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Saying it with Flowers

Flower-arranging is one of the quintessentially traditional arts associated with the church.  Up and down the country armies of people are involved in making our buildings look beautiful, especially at festival times. Some churches are discovering that it can be an opportunity for mission, as newcomers join and find friendship and purpose.  Jenny Lewin from St. Matthew’s, Wigmore, South Gillingham, explains how this creative ministry can provide a richness to worship and how it became a focus for a harvest reflection in her local church.  

“We are a group of thirteen ladies in four teams of three and four.   None of us are professional.  We have learned flowering arranging either at evening classes or volunteering in church.  On special occasions, we all get together to decide the theme and colours for the event.  Everyone is keen to make sure that St Matthew’s looks lovely.

For Harvest this year we asked our Rector, Brian, for a particular focus.  We had been reading about Dorcas in the book of Acts, and we were spurred on by how she was always doing good and helping the poor. Together we agreed to focus on the the difference between the rich and the poor.  St. Matthew’s regularly gives to the local food bank and we wanted to illustrate through our creativity the gulf between the ‘have’s’ and ‘have not’s’.  Hence through flowers, the ladies came up with their own interpretation of the theme.”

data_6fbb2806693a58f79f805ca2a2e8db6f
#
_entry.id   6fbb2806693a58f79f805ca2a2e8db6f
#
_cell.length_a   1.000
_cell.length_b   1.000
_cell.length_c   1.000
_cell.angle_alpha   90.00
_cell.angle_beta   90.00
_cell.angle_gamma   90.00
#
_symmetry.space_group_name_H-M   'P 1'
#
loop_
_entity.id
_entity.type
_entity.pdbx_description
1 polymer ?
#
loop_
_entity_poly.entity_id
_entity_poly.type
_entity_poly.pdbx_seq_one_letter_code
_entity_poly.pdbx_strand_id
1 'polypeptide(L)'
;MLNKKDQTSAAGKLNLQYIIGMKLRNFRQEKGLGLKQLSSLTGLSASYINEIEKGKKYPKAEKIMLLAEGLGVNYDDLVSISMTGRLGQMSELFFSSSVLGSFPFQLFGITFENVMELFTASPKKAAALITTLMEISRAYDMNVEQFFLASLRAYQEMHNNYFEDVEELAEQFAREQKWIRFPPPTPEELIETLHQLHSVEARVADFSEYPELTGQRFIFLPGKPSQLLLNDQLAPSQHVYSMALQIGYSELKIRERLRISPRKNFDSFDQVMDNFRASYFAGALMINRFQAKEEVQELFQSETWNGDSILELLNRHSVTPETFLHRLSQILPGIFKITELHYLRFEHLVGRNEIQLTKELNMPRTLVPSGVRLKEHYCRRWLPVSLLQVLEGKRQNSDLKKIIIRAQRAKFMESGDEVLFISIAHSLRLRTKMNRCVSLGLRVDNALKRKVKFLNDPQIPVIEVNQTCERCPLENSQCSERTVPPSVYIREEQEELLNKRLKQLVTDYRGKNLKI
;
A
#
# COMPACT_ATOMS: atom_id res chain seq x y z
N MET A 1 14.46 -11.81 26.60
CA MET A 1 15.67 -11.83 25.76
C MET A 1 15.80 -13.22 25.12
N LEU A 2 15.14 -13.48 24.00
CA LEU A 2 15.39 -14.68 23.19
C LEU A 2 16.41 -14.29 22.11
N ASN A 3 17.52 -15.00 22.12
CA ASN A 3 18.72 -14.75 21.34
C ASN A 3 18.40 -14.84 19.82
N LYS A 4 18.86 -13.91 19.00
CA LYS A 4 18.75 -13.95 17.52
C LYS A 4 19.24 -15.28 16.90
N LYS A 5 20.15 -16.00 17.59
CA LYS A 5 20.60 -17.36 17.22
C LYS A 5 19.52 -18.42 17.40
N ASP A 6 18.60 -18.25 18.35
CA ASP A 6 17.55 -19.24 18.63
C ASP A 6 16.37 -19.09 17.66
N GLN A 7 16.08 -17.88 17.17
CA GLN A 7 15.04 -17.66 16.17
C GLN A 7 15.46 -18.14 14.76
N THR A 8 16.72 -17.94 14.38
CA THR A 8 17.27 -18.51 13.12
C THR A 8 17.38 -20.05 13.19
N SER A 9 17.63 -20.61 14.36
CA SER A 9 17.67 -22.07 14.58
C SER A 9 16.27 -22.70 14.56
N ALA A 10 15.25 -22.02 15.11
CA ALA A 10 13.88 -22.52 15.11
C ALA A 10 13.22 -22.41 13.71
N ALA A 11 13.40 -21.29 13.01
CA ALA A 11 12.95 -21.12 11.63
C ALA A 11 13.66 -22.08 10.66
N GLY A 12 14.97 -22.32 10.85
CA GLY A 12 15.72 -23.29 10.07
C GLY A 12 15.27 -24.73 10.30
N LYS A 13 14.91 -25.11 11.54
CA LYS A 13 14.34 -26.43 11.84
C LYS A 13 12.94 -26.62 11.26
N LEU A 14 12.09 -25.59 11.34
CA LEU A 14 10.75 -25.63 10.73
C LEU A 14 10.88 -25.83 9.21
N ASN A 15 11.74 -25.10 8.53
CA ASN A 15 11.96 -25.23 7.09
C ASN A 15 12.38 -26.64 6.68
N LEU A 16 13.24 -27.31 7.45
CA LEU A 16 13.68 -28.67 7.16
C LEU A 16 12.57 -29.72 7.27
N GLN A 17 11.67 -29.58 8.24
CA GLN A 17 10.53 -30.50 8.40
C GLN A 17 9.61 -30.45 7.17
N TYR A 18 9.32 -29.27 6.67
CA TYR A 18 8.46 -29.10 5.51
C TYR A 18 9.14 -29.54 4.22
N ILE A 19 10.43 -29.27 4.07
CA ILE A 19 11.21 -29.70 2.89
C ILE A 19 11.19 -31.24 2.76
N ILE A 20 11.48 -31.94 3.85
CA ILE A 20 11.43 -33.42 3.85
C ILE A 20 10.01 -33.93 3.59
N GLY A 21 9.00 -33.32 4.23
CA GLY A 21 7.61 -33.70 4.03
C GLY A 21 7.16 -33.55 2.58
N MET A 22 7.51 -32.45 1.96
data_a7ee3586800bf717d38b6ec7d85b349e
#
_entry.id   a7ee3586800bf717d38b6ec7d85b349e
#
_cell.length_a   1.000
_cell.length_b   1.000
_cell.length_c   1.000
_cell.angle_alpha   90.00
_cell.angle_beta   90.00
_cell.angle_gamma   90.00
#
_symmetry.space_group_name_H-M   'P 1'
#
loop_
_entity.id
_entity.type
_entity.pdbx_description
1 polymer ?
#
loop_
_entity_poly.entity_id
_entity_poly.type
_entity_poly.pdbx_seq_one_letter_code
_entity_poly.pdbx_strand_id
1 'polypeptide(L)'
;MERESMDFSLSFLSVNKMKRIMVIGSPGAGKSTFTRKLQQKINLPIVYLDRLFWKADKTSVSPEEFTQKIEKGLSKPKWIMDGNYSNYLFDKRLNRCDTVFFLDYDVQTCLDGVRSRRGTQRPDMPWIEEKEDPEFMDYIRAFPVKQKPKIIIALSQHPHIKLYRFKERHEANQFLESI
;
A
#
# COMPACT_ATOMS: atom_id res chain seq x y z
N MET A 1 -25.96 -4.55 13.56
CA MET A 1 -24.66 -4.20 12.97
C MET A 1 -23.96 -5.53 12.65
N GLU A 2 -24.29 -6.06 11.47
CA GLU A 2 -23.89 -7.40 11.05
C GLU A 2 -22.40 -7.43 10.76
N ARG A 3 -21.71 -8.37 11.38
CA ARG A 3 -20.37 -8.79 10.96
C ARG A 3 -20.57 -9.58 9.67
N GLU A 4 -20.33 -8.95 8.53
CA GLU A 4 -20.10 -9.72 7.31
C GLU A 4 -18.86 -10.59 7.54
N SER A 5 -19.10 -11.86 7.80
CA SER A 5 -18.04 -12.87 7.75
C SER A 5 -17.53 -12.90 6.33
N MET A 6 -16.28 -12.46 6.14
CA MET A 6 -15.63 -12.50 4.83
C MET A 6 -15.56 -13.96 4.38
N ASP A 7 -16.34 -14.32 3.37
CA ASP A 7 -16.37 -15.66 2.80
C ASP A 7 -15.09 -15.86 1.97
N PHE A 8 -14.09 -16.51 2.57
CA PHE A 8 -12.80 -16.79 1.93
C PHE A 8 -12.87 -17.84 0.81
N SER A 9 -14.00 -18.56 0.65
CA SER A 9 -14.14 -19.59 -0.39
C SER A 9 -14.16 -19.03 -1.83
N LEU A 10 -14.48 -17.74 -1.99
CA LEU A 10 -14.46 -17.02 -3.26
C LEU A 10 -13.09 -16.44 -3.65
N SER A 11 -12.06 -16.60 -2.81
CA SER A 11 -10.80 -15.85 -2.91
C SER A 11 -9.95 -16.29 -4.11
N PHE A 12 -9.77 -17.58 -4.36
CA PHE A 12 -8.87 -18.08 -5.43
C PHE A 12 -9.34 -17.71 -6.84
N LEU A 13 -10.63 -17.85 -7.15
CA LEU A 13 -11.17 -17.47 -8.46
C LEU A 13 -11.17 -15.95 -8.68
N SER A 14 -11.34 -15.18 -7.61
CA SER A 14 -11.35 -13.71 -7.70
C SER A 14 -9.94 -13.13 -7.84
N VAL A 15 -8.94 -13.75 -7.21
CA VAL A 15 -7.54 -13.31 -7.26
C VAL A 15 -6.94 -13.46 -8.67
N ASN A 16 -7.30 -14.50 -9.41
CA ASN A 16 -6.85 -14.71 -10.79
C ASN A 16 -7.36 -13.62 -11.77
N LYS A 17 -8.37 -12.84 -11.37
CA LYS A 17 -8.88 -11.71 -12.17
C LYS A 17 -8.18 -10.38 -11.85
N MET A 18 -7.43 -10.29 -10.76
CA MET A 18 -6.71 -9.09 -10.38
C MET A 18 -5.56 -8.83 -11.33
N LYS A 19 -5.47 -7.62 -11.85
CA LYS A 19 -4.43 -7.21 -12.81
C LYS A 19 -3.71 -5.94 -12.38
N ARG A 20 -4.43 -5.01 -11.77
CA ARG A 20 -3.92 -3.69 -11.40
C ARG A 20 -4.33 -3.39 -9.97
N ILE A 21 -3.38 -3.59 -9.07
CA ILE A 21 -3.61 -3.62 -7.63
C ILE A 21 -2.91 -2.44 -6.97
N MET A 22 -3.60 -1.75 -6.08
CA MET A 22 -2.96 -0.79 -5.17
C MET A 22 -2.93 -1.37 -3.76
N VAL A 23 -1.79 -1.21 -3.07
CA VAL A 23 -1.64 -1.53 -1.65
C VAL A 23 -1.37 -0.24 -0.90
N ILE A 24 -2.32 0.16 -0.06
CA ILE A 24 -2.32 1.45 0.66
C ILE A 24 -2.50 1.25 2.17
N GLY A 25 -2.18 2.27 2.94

Flower arrangements in church are not the usual medium to convey issues of social justice, but the group at St. Matthew’s have done just that by depicting the luxury goods that many of us enjoy at the top of the arrangement and the meagre rations of someone living on the streets at the bottom.  The sleeping bag, cardboard boxes and shopping trolley were there to depict the experience of homelessness.

In the porch there was a display of global inequalities, featuring a lush display of food that is available in places of plenty, next to the signs of drought and famine that affects many other areas of the world.  This theme of disparity was brought closer to home by a couple of arrangements featuring donations to the food bank and another one, showing a generous, well-filled hamper.

The harvest arrangements at St. Matthew’s provided a visual meditation for reflection on God’s abundant provision and local and global inequalities.  They showed that  flower arranging does not just have to be a ministry about making a church look pretty; with a creative and sharp focus, you really can say it with flowers.

 

 

 

 

 

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